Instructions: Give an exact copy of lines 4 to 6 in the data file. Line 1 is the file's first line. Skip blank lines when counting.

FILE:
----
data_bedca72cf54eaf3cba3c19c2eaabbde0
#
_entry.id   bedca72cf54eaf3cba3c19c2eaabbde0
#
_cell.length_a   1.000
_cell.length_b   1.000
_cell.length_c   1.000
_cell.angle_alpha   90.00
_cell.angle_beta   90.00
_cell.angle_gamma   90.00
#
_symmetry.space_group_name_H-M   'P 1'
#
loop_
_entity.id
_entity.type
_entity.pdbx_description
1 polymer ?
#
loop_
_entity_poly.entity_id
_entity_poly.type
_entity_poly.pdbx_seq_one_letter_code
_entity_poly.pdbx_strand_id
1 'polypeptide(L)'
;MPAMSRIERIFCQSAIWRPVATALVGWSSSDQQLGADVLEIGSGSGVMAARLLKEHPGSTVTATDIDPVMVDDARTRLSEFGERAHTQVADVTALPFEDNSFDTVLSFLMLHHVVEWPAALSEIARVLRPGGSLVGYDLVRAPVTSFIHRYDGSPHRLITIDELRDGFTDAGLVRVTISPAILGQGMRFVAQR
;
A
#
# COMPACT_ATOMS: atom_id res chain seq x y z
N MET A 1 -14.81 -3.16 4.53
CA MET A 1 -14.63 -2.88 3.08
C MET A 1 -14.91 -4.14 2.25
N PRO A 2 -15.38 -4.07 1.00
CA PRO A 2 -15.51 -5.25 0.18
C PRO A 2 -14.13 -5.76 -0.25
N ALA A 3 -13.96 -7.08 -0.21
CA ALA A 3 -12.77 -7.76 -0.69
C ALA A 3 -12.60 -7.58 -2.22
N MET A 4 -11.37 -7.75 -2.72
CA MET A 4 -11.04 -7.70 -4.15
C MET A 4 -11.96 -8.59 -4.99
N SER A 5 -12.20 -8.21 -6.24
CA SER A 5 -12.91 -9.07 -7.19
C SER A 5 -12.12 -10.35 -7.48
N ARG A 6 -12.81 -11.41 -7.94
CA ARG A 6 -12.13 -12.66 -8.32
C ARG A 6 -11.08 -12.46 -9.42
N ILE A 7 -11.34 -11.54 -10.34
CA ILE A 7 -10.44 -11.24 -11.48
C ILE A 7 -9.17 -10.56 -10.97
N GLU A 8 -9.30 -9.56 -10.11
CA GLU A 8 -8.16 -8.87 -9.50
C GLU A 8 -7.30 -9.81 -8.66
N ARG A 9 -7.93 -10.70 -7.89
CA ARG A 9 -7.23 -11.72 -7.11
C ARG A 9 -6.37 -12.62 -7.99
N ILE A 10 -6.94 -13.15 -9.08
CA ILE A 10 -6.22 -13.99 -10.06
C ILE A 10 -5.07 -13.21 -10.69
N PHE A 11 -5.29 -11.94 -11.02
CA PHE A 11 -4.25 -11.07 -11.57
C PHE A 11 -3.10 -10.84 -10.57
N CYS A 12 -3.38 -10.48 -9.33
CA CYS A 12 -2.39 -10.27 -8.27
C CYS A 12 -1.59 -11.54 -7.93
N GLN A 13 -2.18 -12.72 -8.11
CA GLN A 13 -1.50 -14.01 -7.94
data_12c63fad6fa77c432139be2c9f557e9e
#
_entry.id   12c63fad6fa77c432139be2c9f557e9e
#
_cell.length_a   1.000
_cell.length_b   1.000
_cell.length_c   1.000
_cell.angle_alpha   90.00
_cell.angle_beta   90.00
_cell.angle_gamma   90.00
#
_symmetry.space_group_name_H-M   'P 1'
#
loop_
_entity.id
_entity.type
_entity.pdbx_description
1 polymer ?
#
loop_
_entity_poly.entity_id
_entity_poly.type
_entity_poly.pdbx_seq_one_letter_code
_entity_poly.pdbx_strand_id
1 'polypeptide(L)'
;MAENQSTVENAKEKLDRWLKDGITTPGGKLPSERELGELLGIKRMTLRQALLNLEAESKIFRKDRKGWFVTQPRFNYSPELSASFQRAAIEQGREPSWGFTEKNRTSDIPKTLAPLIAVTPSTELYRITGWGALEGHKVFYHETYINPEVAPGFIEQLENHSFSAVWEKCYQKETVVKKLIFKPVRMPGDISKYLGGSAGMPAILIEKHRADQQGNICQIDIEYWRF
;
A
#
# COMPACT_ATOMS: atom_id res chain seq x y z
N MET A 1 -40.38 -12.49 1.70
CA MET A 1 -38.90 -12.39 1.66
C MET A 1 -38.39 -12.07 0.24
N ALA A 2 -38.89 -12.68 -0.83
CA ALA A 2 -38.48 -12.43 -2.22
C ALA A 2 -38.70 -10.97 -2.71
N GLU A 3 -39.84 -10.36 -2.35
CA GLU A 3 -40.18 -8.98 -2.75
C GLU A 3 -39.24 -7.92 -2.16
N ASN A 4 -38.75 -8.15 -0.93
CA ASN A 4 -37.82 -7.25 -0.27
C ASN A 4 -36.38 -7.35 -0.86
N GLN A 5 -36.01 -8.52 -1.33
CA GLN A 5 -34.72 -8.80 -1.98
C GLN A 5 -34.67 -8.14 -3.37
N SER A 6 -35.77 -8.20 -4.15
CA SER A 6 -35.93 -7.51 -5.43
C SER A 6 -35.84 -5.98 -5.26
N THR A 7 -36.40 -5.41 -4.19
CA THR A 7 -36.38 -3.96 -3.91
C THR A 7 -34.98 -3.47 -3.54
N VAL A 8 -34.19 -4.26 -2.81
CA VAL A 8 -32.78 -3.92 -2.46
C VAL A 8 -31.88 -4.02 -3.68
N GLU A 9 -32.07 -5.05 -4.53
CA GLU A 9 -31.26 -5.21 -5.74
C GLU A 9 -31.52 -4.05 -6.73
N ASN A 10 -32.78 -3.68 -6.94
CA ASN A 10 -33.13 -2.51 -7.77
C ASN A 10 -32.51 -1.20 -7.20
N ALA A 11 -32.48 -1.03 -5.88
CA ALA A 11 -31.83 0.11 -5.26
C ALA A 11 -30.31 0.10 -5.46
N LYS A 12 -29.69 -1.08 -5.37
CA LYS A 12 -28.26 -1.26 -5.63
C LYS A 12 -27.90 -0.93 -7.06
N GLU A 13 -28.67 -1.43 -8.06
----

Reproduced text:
#
_cell.length_a   1.000
_cell.length_b   1.000